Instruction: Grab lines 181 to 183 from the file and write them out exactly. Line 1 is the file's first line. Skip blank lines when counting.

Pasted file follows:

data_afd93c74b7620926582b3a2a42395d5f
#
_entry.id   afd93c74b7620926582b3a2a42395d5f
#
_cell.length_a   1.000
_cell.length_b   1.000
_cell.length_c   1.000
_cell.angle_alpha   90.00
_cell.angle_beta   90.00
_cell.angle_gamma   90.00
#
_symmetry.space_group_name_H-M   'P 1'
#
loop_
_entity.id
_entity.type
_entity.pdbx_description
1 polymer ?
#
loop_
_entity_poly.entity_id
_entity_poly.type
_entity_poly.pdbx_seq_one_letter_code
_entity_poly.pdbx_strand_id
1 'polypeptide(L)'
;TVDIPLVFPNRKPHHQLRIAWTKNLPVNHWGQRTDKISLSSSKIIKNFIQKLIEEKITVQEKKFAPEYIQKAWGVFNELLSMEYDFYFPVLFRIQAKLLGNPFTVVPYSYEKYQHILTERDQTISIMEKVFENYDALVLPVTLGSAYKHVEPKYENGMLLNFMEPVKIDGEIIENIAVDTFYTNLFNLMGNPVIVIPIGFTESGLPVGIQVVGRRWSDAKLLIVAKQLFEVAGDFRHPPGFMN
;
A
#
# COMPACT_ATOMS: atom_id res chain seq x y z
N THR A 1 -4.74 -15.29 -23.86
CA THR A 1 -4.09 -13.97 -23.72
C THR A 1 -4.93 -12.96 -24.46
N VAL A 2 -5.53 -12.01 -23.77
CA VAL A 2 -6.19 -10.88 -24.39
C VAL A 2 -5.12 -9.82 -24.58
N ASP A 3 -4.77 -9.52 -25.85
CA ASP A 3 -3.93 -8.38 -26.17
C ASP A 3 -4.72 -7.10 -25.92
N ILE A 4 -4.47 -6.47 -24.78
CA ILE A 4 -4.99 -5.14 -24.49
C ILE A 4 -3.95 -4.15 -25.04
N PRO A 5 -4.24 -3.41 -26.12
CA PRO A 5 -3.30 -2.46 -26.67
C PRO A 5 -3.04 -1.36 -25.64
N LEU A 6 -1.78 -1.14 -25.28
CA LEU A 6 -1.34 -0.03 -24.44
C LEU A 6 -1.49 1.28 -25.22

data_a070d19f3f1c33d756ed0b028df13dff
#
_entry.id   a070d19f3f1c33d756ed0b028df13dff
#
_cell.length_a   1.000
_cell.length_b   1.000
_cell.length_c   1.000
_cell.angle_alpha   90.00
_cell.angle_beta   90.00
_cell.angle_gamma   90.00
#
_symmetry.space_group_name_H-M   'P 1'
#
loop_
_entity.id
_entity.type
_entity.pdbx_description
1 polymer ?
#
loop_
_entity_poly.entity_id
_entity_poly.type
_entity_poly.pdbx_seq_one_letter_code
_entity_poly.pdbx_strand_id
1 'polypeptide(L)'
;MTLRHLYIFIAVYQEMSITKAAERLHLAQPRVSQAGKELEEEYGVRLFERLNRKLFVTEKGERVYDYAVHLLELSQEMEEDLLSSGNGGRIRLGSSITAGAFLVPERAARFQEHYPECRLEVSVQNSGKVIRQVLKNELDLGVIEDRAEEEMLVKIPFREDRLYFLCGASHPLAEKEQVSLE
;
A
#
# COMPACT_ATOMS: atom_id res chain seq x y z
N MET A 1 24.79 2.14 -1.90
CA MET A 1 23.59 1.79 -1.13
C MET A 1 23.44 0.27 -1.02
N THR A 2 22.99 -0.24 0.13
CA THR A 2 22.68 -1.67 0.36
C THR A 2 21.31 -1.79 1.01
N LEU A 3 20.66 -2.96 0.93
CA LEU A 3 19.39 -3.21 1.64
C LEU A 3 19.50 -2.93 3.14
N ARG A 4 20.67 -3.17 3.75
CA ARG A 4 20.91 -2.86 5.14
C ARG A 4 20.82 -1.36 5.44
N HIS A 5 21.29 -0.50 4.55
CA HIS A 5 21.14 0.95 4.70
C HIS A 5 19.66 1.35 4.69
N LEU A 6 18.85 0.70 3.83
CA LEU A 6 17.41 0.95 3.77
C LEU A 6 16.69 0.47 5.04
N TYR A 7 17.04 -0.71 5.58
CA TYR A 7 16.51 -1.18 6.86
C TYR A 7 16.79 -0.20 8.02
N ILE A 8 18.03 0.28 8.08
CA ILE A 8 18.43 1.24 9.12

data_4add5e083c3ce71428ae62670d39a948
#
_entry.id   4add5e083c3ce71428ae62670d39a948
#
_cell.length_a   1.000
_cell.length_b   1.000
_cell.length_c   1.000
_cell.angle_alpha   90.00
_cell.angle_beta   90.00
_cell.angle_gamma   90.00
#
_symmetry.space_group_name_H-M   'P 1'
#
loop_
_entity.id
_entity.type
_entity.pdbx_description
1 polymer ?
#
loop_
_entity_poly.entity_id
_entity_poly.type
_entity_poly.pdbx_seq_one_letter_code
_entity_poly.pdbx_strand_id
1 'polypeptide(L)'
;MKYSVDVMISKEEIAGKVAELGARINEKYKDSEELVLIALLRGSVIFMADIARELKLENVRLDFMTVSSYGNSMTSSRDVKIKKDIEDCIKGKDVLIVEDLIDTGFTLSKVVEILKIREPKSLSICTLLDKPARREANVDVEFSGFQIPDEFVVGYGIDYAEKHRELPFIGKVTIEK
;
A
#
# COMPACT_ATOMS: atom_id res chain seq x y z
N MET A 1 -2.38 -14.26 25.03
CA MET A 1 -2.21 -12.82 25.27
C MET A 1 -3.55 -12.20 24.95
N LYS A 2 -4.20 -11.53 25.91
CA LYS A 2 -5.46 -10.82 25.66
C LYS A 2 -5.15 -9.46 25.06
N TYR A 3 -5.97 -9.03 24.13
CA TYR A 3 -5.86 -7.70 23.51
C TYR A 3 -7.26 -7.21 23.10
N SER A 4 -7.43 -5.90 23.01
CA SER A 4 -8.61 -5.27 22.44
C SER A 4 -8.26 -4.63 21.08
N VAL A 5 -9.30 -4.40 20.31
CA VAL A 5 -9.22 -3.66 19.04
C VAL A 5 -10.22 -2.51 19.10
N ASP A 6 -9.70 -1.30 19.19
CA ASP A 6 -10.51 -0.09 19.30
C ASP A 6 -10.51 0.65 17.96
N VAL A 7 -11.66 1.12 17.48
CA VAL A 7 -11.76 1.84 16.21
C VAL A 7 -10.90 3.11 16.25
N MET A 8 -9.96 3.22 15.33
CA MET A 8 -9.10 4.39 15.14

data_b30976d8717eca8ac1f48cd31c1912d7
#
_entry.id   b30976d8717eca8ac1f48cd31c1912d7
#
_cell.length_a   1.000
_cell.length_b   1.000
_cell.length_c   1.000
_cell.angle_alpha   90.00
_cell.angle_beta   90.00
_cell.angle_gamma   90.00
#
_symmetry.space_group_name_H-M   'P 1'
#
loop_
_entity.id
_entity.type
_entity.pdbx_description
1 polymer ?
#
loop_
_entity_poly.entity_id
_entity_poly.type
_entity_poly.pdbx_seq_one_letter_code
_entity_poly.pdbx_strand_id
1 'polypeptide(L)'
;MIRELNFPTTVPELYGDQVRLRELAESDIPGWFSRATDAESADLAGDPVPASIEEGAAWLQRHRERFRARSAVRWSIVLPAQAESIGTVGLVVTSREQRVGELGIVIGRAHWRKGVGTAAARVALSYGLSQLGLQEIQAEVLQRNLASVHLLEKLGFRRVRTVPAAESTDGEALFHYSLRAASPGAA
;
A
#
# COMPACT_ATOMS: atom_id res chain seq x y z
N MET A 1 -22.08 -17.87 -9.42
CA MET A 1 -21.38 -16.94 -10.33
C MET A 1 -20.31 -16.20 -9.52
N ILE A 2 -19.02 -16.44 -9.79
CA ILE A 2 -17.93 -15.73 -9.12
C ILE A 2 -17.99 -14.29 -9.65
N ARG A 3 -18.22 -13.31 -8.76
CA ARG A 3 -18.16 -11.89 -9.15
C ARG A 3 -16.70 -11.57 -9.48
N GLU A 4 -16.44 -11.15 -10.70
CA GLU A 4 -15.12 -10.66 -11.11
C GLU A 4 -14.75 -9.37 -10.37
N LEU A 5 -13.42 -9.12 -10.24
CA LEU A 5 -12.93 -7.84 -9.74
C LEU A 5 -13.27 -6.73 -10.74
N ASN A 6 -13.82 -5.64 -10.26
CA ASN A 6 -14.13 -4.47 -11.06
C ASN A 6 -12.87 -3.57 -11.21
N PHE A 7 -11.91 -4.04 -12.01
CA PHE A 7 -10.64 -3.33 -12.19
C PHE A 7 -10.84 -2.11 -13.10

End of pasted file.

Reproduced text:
;
A
#